George Will’s latest column starts out with a key insight about drugs and drug policy: the bulk of the volume is consumed, the bulk of the money spent, and the bulk of the damage taken and inflicted, by a minority of users: the ones who lose control of their drug-taking. As is often the case, 20% of the people engaged account for 80% of the activity.
When it comes to cocaine, heroin, and methamphetamine, those heavy users are likely to be criminally active, and therefore to come into contact with the criminal justice system. If we could drastically reduce their drug use, we could drastically reduce the volume of illicit drug sales, reducing the drug-market problems here and abroad.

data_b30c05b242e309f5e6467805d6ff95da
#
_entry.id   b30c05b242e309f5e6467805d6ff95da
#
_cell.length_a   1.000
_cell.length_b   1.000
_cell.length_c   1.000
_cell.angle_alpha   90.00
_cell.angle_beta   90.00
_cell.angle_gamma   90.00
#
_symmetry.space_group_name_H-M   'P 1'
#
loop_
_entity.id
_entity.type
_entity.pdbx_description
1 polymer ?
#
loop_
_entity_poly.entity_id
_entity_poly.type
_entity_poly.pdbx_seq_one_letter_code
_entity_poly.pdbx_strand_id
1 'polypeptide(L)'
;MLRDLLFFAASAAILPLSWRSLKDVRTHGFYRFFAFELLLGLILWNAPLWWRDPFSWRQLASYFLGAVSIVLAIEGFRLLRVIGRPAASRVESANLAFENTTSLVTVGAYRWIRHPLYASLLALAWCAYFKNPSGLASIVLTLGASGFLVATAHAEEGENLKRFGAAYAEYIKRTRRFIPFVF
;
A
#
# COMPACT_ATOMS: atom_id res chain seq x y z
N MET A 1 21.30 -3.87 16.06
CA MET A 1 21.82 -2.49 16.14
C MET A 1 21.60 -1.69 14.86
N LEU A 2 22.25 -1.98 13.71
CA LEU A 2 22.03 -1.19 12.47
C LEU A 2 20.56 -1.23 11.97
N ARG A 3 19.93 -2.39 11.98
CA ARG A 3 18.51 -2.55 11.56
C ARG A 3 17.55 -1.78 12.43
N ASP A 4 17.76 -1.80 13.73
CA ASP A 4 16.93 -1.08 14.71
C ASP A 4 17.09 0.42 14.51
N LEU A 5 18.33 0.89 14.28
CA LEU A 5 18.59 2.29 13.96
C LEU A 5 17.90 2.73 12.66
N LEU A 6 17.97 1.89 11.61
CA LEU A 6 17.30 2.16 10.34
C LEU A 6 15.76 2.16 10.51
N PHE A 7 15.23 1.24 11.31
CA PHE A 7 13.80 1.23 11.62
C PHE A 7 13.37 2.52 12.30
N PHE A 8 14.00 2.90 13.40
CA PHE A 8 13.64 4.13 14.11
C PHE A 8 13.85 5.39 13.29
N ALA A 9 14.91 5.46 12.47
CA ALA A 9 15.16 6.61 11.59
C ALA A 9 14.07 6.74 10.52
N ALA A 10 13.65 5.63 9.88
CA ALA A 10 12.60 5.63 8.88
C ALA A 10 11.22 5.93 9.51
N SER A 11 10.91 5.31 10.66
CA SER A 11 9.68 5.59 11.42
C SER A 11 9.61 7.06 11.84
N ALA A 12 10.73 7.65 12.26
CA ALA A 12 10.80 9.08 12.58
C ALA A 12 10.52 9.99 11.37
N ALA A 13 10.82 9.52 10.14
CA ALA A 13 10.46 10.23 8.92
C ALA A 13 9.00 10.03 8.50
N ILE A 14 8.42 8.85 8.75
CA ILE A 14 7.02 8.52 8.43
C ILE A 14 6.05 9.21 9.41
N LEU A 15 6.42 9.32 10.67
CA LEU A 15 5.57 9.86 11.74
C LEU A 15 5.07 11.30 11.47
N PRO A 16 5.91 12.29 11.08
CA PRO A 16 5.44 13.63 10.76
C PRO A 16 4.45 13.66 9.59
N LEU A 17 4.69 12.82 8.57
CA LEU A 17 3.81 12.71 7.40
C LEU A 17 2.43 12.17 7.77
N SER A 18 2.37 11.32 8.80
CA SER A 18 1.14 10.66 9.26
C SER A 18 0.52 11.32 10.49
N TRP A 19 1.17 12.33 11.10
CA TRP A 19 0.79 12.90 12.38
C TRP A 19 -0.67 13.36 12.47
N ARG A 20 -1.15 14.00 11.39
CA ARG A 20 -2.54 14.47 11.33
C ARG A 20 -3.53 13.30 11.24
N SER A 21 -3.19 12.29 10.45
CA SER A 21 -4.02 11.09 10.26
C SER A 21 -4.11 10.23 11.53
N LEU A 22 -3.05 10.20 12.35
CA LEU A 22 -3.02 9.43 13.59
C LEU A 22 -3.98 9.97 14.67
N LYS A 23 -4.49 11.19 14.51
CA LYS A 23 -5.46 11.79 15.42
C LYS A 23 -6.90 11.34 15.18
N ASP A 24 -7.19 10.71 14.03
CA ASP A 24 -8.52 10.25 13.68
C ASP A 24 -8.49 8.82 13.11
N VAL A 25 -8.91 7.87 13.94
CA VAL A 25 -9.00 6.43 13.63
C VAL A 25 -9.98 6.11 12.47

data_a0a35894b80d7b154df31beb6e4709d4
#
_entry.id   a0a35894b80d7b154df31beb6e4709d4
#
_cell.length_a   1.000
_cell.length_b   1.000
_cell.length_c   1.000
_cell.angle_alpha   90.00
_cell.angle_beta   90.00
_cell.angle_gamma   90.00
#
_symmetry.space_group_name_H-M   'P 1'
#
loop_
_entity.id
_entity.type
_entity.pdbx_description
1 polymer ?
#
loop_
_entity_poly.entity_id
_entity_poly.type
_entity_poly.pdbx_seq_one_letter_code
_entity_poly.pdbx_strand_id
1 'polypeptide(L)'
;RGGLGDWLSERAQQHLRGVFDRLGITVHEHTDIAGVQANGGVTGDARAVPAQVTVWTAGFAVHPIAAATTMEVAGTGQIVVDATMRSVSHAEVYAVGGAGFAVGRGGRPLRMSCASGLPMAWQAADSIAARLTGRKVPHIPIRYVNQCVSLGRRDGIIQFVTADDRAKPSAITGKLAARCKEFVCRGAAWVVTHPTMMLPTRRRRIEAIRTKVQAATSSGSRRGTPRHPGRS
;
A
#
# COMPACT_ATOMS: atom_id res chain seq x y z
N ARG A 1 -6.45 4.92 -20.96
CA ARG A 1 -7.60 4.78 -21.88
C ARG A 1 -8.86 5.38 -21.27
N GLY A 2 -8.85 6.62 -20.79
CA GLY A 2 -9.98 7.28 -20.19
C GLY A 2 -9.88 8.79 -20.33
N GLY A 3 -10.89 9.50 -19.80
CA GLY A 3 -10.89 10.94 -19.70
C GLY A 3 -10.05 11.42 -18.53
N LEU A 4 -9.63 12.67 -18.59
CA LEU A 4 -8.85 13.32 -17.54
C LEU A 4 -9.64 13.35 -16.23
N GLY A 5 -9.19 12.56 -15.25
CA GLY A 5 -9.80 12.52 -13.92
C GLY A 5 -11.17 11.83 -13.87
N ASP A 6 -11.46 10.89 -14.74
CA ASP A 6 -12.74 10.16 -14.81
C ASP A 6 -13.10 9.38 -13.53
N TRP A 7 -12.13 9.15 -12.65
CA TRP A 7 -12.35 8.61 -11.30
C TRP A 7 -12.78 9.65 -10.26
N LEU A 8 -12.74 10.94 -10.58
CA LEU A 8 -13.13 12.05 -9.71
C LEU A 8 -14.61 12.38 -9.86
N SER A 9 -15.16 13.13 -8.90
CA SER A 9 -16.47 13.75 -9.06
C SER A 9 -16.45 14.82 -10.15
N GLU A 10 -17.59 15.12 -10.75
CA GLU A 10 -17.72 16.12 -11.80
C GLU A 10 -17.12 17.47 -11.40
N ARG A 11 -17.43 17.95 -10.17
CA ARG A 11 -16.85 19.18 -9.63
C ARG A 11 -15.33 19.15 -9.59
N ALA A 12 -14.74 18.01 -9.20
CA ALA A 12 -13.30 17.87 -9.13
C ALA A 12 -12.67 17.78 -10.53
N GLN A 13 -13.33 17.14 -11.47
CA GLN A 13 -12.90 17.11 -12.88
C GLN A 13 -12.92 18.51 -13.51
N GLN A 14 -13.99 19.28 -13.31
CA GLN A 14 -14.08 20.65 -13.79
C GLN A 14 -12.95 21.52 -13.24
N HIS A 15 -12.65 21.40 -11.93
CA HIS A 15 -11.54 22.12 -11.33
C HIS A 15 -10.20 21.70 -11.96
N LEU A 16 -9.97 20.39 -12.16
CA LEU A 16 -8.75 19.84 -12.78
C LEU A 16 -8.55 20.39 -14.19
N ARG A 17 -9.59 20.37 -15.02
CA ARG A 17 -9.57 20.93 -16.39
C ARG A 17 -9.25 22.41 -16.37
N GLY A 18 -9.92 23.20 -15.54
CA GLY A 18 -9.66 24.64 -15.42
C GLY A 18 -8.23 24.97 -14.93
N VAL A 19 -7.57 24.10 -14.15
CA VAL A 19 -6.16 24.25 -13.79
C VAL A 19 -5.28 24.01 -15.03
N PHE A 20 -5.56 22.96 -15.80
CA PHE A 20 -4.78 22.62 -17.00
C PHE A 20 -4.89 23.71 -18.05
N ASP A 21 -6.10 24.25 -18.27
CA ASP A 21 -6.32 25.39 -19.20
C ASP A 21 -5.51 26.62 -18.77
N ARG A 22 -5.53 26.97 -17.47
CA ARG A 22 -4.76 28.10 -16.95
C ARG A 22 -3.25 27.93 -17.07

The good news is that we now precisely how to do this: frequent, random drug testing and very short jail stays for each incident of detected use for heavily drug-involved felons on probation, parole, or pretrial release. The HOPE approach not only cuts down on their drug use, it reduces their days-behind-bars by more than half, since they don’t get arrested for new crimes or revoked for probation/parole violations nearly as often as those on what is now “normal” probation or parole.
That’s the way to escape the unpleasant choice Will sketches between enriching a few dealers and imprisoning hundreds of thousands of others by maintaining prohibition or risking a huge increase in drug abuse by alcohol-style legalization.